Roles is a key concept in social and organizational studies and is a hot topic in these application areas; Enterprise Role Management (ERM), Role Engineering Assessment (REA), Role Life-cycle Management (RLM), Social Networking for Business, Business Process Management (BPM), Enterprise Resource Planning (ERP), and Holistic Design of Active Knowledge Architectures. The definition of identity, authentication, authorization, accessibility, and traceability are security needs driving this growing interest.

In most IT applications authorization is isolated from the tasks, the enabling methods and data. Roles and role-specific workplaces with tasks and views, are not supported. Coherence, coordination and collaboration are poorly supported. Workplaces are programmed and can not be designed in context-rich workspaces. Roles operate in workspaces created by work-centric and situated knowledge.

In this post we therefore look at the benefits of designing roles in context-rich workspaces. How structured roles and work-centric knowledge form the basis for a new form of smart organization. A smart organization of service-teams must be able to design and engineer roles and workspaces as projects evolve to capture practical rules and methods. Agile project teams with clear responsibilities and rules for providing services to each other should be designed as part of project design. Read the rest of this entry »


Knowledge Management (KM) ranked high on corporate manager agendas in the early 1990s, but KM rapidly became a confusing term that managers scorned. KM systems never delivered what IT providers promised. However, some advanced information management methods were invented, and enterprise portals were developed.  

Web 2.0 and Enterprise 2.0 technologies are providing new means for social networking and sharing of personal and public knowledge. However, the core situated and work-centric enterprise knowledge can not yet be expressed, shared and managed by these technologies.

Managing work-centric and situated enterprise knowledge demands fundamental rethinking of not only the nature of enterprise knowledge, but also the practical approach to realizing knowledge management. Knowledge workers must be equipped with services to manage personal as well as role-specific knowledge. Practitioners must be empowered to react to operational events, and become responsible for their own actions, data, workspaces and work plans. Personal competence and skill profiles must match the roles the person is authorized to perform.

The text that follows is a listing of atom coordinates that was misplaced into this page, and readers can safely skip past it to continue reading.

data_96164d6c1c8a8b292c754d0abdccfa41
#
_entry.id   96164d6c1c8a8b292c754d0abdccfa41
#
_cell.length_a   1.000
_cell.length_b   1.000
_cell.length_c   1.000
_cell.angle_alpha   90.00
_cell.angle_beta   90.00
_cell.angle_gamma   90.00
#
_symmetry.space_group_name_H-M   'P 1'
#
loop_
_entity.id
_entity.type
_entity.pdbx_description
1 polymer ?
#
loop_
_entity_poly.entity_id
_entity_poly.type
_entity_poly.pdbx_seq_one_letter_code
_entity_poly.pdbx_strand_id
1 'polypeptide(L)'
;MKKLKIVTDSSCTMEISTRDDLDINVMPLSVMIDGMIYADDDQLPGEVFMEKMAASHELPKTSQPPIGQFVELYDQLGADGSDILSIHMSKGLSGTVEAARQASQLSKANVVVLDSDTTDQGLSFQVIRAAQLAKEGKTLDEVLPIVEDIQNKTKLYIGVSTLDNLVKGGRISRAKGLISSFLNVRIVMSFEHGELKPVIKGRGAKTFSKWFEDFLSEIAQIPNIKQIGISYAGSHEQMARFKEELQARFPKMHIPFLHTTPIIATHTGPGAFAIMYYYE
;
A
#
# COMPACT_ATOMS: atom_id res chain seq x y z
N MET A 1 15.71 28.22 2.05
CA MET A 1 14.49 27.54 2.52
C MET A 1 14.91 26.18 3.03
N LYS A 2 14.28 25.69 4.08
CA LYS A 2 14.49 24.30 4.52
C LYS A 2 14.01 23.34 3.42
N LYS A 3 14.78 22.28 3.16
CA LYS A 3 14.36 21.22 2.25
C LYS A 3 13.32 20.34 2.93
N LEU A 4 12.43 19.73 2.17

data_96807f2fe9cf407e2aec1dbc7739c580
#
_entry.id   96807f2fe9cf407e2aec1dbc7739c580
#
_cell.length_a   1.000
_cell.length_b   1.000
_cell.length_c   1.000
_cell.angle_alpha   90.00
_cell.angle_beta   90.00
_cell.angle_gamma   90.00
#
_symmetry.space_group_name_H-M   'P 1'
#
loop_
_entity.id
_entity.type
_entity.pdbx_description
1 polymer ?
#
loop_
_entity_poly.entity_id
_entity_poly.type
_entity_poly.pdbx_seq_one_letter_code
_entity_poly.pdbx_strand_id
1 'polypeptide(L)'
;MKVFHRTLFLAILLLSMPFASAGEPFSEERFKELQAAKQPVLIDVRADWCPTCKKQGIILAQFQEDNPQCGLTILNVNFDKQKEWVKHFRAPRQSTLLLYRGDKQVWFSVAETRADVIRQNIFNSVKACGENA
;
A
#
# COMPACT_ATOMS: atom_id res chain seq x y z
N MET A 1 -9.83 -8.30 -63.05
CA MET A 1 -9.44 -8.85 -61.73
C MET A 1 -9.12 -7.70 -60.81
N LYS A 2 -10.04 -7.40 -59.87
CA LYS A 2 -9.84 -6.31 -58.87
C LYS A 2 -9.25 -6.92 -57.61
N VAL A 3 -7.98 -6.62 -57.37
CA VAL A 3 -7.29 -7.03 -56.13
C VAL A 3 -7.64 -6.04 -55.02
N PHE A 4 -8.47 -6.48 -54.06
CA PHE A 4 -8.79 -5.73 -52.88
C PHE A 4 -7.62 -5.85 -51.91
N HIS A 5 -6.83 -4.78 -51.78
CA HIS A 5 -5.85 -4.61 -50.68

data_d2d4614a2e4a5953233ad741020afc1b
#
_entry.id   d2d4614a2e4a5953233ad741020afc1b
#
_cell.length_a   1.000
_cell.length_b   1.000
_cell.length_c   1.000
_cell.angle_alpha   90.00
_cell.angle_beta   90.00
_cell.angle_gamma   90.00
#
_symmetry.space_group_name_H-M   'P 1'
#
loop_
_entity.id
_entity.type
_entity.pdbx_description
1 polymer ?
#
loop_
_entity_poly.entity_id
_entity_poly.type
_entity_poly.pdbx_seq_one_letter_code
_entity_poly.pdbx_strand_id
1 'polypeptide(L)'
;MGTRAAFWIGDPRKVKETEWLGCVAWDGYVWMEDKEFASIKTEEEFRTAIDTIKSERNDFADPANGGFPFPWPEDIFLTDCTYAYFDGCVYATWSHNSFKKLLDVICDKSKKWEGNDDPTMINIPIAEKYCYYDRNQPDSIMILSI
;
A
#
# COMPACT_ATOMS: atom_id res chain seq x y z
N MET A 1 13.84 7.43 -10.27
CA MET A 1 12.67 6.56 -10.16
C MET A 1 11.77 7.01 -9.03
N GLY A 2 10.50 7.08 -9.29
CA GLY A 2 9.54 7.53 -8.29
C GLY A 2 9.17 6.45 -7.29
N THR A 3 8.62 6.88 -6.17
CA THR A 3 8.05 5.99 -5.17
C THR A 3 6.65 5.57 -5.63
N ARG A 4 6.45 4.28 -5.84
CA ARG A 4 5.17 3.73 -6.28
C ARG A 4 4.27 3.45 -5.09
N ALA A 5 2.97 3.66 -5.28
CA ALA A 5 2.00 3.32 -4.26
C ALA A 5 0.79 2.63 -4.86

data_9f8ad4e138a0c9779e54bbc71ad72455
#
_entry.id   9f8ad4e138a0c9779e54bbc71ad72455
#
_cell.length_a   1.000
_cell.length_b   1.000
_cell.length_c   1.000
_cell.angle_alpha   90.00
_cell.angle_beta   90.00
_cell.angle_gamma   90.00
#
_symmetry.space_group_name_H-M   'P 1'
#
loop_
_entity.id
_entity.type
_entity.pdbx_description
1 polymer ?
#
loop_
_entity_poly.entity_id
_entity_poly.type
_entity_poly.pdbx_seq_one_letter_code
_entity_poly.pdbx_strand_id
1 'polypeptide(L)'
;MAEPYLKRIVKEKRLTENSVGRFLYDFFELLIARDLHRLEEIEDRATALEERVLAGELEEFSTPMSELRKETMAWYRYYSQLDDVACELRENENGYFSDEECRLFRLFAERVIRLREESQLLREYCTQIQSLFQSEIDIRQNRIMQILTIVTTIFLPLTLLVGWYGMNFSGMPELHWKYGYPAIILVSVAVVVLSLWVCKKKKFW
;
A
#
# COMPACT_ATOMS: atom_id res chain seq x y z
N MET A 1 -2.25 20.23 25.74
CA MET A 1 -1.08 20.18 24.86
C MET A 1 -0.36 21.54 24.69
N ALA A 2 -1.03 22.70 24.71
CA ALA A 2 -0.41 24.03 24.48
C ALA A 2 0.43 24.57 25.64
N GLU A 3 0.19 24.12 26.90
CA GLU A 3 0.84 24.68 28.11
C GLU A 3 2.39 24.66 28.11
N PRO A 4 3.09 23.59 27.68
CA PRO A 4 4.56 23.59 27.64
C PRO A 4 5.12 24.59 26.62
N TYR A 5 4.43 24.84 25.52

This post looks at how knowledge management can be implemented across projects, stages, systems and disciplines, and lifecycles, using active knowledge architectures to update and configure workspaces of work-centric and situated knowledge. Read the rest of this entry »

In the 1990s most leading companies were very much concerned about knowledge management, recognizing that knowledge and competence are the driving forces of business, design and innovation. Industrial managers were also concerned about brain drain, loss of practical competence when skilled workers with multiple job experiences retired or left to join competitors.

This post is an attempt to revitalize industrial interest in KM by introducing new concepts and discoveries, such as knowledge architectures and families, and by giving good answers to industry questions like:

  1. What is enterprise knowledge?
  2. What inherent properties does enterprise knowledge exhibit, and what capabilities does it provide?
  3. How is enterprise knowledge best expressed, shared and managed by industrial users?
  4. How is work-centric knowledge best encoded to meet industrial needs?

The questions are answered based on scientific discoveries and experiences from industrial pilots. Read the rest of this entry »

Large projects are complex, involving multiple products, disciplines, methodologies, techniques, systems and stakeholders. They often fail to meet expectations, schedules and budgets, and results are often poorly validated and managed. Current IT support to project definition, planning, execution and management is fragmented and rigid. Lifecycle data exchange is transformative rather than evolutionary. Innovation is not driven by evolution, embedding experiences and lessons-learned. There are many uncertainties and unknown dependencies in the early phases, many nonproductive meetings, stove-piped and sequential information flows, poor data management, and limited knowledge sharing. Collaborative design, cross-functional team working, and service composition are inhibited. Work environments and user interfaces are rigid and discipline-specific.

This post raises the questions: Are we wrongly trying to generalize and program creative work, collaborative and adaptive environments, and human behavior? Are we doing right to standardize properties, embedding their parameters and values in code? Can this approach serve complex customers with dynamic demands for controlling dependencies, supporting innovation, and automating adaptation? Read the rest of this entry »

Product Life-cycle Management (PLM) systems have been developed and implemented since the early 1990s. Early solutions were based on a chain of application systems with proprietary user interfaces, information logistics and databases. At the turn of the century product data management standards, protocols and meta-data for application integration matured. Knowledge Based Engineering (KBE), process and collaboration capabilities were introduced. Ten years later customers are still not satisfied with the capabilities offered and value delivered by current solutions. Read the rest of this entry »